The dentist and the sea
How Dr. William Tom Johnson ’65 became Captain Willy T.
It’s a beautiful morning on the island of St. Croix. Millie and Dr. Tom Johnson relax at their kitchen bar, soaking up the October sun streaming in through the wall of windows. The Caribbean Sea and Buck Island stretch out before them; the fresh-air view from the side porch is just a few steps away. Tom Johnson’s preferred lounging spot — a blue woven hammock — beckons. Hummingbird feeders sway in the breeze, and stepping stones bend around the house to the pool, just out of sight.
In the nautical-inspired living room, Sydney, a 14 year-old African grey, fluffs her feathers. Right now she walks, pensive on her perch, but most mornings are spent out of the cage, taunting the five cats. All of them are out of sight, save for Captain Jack, waiting at the end of the hall, tail flicking back and forth.
The hallway is filled with photos nearly as fantastical as the couple’s adventures themselves. There’s Millie Johnson, dressed in full belly dancer costume complete with sabers, reclining on the white sand of a North Padre Island beach. Thanks to the Liberty Ship project — in which a dozen World War II-era ships were sunk in the mid-‘70s to create artificial reefs in the Texas Gulf — a framed copy of Southern Living, circa 1975, hangs on the wall. The magazine tells the story of a dentist with a U.S. Coast Guard license who spent his working hours in the operatory and every other waking moment near, on or in the water — as a charter boat captain, ship-sinker extraordinaire and one-time diving buddy of Jacques Cousteau.
Welcome to the life of Captain Tom, aka Captain Willy T, aka Dr. Wm. Tom Johnson ’65. Nearly 17 years into a successful dental career, he sold his Corpus Christi, Texas, practice, sailed away on a CT-42 Mermaid Ketch with his belly dancer wife, Millie, and their talking parrot, Captain Hook, and never looked back.
The venture was only intended to last four years. That was in 1982. But what can you expect when an Oklahoma boy with a thirst for the ocean gets behind the helm of a sailboat — aptly named Serena, Millie’s stage name — and charts a course for the Caribbean?
The two wound their way from Corpus Christi, up to the Chesapeake, back down to Florida and then island-hopped through the Bahamas and eastern Caribbean to Venezuela. They stopped for weeks on end at hot spots like St. Martin, Antigua and seemingly everywhere in between, striking up friendships and mischief wherever they went. Toward the end of the journey, while sailing back up the island chain and finally mooring in Christiansted Harbor in St. Croix, the couple decided to make the island their home, living 15 years aboard the Serena.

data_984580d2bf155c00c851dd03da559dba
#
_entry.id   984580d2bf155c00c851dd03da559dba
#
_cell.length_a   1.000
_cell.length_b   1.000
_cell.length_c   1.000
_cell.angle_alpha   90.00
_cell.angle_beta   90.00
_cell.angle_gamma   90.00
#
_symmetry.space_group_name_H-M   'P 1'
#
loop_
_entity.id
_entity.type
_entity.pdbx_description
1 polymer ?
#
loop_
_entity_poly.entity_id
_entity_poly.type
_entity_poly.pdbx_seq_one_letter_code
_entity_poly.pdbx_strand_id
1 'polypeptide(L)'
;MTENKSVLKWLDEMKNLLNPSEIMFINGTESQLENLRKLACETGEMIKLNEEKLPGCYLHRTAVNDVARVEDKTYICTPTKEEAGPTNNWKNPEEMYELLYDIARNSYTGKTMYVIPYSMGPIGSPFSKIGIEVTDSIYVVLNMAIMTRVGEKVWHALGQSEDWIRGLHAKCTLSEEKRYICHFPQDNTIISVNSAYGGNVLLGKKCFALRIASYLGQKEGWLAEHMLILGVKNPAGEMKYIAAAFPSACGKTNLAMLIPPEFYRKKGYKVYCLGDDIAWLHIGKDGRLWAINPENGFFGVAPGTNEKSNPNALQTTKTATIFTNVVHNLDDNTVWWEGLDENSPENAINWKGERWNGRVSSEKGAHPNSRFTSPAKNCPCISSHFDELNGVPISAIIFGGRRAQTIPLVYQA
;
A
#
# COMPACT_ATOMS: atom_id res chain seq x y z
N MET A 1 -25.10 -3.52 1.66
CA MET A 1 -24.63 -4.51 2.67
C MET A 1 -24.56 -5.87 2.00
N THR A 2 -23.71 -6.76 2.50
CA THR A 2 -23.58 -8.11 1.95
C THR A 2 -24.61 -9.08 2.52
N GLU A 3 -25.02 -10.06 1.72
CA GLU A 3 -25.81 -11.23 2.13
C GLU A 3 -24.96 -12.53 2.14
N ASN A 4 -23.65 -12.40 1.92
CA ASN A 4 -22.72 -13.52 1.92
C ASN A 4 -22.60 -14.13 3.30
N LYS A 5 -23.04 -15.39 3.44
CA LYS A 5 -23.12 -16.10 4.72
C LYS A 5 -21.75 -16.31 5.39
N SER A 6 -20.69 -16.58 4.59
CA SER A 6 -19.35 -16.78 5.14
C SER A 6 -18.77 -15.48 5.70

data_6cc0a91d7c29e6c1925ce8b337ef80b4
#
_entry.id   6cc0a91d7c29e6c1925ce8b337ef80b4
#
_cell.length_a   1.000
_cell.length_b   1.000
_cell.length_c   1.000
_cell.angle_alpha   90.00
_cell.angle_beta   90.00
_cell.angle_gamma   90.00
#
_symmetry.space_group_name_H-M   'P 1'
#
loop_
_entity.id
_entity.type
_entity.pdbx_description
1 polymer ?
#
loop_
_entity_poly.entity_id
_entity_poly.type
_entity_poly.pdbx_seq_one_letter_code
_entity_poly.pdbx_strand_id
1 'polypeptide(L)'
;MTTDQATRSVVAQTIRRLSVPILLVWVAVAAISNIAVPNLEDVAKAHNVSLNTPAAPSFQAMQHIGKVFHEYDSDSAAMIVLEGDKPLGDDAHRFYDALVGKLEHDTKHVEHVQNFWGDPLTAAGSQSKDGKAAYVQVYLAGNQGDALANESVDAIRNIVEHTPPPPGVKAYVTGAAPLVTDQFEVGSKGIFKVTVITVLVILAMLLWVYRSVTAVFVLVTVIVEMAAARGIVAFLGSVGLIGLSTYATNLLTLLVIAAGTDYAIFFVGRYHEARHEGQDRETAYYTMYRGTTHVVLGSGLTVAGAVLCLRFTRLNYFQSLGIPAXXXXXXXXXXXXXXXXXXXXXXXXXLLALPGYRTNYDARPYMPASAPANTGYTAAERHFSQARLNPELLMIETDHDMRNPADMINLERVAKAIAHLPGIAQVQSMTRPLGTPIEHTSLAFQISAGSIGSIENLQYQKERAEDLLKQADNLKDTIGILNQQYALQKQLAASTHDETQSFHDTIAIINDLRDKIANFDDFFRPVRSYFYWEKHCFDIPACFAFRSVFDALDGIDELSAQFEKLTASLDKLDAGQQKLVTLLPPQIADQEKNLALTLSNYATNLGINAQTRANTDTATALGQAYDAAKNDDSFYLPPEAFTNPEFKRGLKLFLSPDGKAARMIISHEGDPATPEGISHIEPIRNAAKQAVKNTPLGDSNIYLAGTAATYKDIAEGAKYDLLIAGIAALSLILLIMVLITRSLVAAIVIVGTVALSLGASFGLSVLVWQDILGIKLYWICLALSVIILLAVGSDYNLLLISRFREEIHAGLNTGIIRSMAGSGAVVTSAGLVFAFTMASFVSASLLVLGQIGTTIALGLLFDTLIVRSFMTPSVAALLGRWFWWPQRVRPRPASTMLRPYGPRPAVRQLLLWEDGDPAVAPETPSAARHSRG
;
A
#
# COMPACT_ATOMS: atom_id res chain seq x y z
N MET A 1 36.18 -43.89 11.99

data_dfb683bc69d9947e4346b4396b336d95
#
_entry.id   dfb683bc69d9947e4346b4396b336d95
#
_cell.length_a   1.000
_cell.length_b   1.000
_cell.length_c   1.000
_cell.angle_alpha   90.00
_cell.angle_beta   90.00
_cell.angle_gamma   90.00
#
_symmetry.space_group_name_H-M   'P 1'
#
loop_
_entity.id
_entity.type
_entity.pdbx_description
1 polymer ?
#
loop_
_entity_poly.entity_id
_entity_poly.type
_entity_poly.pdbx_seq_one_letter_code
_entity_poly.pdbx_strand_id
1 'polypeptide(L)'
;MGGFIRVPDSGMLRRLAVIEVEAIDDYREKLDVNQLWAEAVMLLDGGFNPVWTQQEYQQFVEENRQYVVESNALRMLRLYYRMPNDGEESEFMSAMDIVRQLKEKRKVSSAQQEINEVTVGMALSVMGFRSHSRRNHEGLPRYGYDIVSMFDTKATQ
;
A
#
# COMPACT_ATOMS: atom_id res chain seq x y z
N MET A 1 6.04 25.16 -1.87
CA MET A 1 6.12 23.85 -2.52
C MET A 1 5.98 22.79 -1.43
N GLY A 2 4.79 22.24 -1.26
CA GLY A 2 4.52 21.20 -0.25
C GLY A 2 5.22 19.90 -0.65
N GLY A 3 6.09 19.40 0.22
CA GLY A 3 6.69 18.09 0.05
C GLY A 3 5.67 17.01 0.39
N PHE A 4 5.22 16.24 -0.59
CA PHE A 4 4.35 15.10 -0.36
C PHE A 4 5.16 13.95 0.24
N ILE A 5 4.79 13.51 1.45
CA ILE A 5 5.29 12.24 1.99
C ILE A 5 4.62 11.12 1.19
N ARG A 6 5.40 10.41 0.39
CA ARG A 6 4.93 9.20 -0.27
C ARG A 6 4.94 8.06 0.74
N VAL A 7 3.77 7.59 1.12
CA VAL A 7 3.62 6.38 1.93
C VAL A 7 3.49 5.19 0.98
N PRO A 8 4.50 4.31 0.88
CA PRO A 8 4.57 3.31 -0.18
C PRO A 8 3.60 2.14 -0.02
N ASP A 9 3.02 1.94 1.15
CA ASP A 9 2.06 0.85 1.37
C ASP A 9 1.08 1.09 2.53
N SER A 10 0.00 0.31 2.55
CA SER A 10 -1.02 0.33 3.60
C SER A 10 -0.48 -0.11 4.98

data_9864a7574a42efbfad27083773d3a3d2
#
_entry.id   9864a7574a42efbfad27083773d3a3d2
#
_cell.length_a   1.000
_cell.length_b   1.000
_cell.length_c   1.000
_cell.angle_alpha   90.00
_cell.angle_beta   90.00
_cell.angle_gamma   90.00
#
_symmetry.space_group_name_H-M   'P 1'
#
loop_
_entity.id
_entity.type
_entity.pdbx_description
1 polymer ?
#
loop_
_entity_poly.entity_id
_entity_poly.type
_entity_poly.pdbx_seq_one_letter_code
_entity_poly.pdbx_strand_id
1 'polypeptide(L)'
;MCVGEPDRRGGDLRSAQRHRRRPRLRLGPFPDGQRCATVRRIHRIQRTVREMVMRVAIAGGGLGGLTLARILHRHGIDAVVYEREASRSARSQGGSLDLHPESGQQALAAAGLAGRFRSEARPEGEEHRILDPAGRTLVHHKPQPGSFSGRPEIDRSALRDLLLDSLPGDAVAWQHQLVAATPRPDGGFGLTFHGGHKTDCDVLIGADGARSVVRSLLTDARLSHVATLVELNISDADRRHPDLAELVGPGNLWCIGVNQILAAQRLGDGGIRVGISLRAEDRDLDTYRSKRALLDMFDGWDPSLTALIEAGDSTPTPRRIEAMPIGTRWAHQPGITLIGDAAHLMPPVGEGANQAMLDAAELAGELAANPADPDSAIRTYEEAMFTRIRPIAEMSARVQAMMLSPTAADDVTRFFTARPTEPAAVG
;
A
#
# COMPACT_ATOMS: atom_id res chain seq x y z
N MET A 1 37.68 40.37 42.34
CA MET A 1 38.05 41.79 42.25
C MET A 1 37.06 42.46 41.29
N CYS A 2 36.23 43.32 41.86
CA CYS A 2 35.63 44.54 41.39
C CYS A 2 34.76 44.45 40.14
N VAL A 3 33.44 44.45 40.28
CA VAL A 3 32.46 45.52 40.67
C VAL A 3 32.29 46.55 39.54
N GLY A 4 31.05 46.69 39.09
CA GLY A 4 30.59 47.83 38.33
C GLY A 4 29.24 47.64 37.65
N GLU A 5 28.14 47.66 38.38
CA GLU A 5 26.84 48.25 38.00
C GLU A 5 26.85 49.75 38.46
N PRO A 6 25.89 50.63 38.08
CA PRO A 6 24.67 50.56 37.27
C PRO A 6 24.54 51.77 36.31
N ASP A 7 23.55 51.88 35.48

But during those years on the high seas, dentistry still had its place in Tom’s life.
“I had a DentalEZ compact dental equipment box designed for the Vietnam War that had high-speed, low-speed, air-driven drills and a multiplex syringe that could be hooked up to a small compressor or scuba tank,” says Tom, who also outfitted a Pelican dive case with a complete set of dental equipment.
“I gave out a lot of free exams and advice, but never did I have a need to open any of those cases,” he adds. That didn’t keep him from gaining the title of dentist among island publications such as Caribbean Boating, which chronicled the unlikely cruising duo.
There was only one time when Tom considered returning to dentistry. As he describes in his 2011 memoir, “Sailing the Dream,” Hurricane Hugo had come howling into St. Croix, leaving the tropical paradise a swampy mess with a decimated economy.
“Hurricane Hugo was such a complete, chaotic disaster with little hope for a speedy recovery that it took a night out at Buck Island a week later under the stars listening to Jimmy Buffett’s song ‘Island’ for me to come to my senses,” he reminisces.
It’s not that Tom doesn’t love his former profession — he just loves island life more.
These days, this Ernest Hemingway look-alike (and 2011 look-alike contest participant) spends much time cutting unruly island foliage, cleaning the pool and chasing iguanas from their house, which they bought in 1997. Millie nurtures “Serena’s Showroom,” a business she began all those years ago on board their boat. She works as a manufacturer’s representative, selling clothing lines to island retailers.
“We’ve had 40 years together. Who knows what he’s going to get me into next?” Millie laughs.
Later that evening, the couple reveals the island scene via Facetime call from happy hour at the St. Croix Yacht Club. In typical island casual style, Tom is sporting a loose-fitting white shirt and signature Hemingway-inspired cap, while Millie relaxes in a tangerine tank and gold bangle bracelets.
The atmosphere at the open-air club is bright. Hawaiian shirt patterns, broad smiles and refreshing island libations dominate. It’s good times, but to truly understand it, well, that’s an island t’ing.
This article originally appeared in the Spring 2014 Baylor Dental Journal.—Jenny Fuentes